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How to Set up a 100G Metropolitan Area Network?

Updated on Jul 8, 2022
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A metropolitan area network (MAN) has been adopted by various organizations of small or large sizes, including universities, city governments, and businesses with multiple buildings in a single geographical location. With the advent of 100G technology, the metropolitan area network has shifted from traditional 10G/40G to 100G Installations, therefore catering to the demands of increasingly growing data traffic volume.

 

Characteristics of 100G Metropolitan Area Network

Basically, many metro networks are based on the WDM architecture. In traditional 10G and 40G metro networks, operators choose either passive and fixed-filter technology or ROADM technology to deploy the optical network. The fixed-filter metro network delivers low-cost, simple point-to-point connectivity but lacks flexibility and scalability, while a ROADM-based metro network provides easy-to-operate and flexible any-to-any connectivity at a high initial installation cost.

Unlike 10G and 40G metro networks, the 100G metropolitan area network mainly uses the newly-developed coherent packet-optical technology which provides flexibility and scalability as much as the ROADM-based network but without its costly wavelength selective switches (WSS) and optical filters. With the coherent technology, wavelengths in the 100G metro network can go from any site to any site, with any spectral width and centered on any frequency, making the network both flexible and future-proof. In addition, the direct detect technology is also emerged as another solution for metro access Data Center Interconnectivity (DCI), particularly in DCI connections with spans less than 80km. For more details on coherent and direct detect technologies, please visit Direct vs. Coherent Detection

Here are the main benefits of the 100G metro network with coherent packet-optical technology:

  • Higher capacity: The 100G metro network provides 100Gbps per fiber, allowing network operators to meet customers’ need for more bandwidth;

  • Cost-efficiency: Coherent technology in 100G metro network can help to continually reduce cost per bit via advanced technology innovations;

  • High competitiveness: The 100G metro network helps to increase the network provider’s competitiveness by doing more with less and the ability to turn up services faster.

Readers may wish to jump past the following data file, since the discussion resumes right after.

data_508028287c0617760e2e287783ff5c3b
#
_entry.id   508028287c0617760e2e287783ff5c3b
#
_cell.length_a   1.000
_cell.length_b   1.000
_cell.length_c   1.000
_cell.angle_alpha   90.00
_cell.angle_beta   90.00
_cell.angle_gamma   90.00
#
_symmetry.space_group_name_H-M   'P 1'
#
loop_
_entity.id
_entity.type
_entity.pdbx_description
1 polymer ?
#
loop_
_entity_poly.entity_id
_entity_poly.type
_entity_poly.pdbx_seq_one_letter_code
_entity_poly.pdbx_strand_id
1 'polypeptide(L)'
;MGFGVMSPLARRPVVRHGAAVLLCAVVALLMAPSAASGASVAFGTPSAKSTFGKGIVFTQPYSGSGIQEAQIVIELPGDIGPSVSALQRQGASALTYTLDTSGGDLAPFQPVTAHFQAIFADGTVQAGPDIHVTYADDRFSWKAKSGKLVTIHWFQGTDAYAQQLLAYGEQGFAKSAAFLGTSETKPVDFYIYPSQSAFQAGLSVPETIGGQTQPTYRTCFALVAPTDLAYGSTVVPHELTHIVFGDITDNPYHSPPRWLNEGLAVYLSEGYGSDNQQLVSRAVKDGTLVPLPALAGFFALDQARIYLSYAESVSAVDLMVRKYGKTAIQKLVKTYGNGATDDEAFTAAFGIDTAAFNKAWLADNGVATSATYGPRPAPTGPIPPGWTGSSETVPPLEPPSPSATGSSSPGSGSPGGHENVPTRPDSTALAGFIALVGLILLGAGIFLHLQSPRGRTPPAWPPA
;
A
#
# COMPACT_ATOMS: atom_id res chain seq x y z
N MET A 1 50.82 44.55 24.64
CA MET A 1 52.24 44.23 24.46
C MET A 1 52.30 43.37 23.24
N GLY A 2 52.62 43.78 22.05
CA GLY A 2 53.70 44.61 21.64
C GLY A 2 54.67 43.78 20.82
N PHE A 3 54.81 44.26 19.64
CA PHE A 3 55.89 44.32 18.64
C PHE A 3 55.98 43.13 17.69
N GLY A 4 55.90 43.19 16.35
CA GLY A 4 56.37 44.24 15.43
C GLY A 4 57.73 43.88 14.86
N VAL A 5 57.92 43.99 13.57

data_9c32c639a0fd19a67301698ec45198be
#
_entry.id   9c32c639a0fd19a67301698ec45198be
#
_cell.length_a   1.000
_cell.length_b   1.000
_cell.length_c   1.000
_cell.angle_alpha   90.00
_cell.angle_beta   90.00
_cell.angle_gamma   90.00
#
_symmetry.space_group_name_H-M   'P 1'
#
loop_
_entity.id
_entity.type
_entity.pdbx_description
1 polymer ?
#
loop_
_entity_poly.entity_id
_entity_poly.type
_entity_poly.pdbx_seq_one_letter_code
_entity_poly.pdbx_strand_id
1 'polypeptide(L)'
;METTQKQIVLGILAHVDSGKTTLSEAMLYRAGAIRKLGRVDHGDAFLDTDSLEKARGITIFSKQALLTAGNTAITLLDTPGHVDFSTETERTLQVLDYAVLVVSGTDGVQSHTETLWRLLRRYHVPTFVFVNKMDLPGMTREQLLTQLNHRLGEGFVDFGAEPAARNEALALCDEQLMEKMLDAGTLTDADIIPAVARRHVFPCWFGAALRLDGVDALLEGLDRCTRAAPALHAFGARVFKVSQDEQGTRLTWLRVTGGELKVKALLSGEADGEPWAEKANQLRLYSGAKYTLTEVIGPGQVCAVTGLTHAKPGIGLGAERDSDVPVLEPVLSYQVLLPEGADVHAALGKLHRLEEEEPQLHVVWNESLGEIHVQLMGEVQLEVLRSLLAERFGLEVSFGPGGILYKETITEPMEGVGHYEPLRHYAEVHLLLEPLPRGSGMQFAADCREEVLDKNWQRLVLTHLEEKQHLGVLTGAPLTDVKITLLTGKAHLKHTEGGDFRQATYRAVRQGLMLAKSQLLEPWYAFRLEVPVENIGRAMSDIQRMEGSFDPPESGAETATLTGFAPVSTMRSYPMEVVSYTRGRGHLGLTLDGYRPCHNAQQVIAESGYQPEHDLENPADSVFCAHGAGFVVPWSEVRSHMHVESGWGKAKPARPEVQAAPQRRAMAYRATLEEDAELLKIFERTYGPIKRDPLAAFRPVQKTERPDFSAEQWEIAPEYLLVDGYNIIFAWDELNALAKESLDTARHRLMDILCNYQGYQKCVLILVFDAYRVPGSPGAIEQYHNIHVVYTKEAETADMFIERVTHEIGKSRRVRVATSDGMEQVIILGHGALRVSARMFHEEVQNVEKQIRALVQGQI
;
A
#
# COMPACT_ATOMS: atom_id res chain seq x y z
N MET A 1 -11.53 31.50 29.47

Setting up 100G Metropolitan Area Network

How to set up a 100G MAN network? There are two types of MAN networks: Wired metro network and wireless metro network. They use different forms of components and technologies. Here we will concentrate on 100G wired metropolitan area networks.

The first thing to set up a 100G metropolitan area network is to design a MAN network architecture. A metro transport network can typically be divided into three layers: national or core layer, regional layer and aggregation layer. And the last two layers provide transport functions within different technologies – IP RAN and PTN for mobile networks, and IP packet routing/switching for fixed broadband access. The key to designing a metropolitan area network is that on the premise of reducing overall cost as low as possible, the network system can meet the data capacity, the number of users, and the traffic needs as well as the ability to expand.

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Figure 1: 100G Metro Transport Network Sublayers

WDM solution is the choice. The 100G metro network begins with the use of 100G DWDM transceivers and dense wavelength division multiplexing (DWDM) Mux Demux in the above-mentioned core and regional layers. In addition, optical amplifiers and dispersion compensation modules are also needed in some application scenarios.

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Figure 2: Basics of One Node in100G Metro Network Core and Regional Layers

 

The End

Driven by the accelerating interest in 5G and cloud services, enhanced security through data replication, and growing media consumption, network hardware evolves to keep pace with the demand. Many service providers and data centers are jumping from 100G to 400G solutions. How will metropolitan area networks evolve in the following years when 100G is still being widely implemented today? Time will tell.

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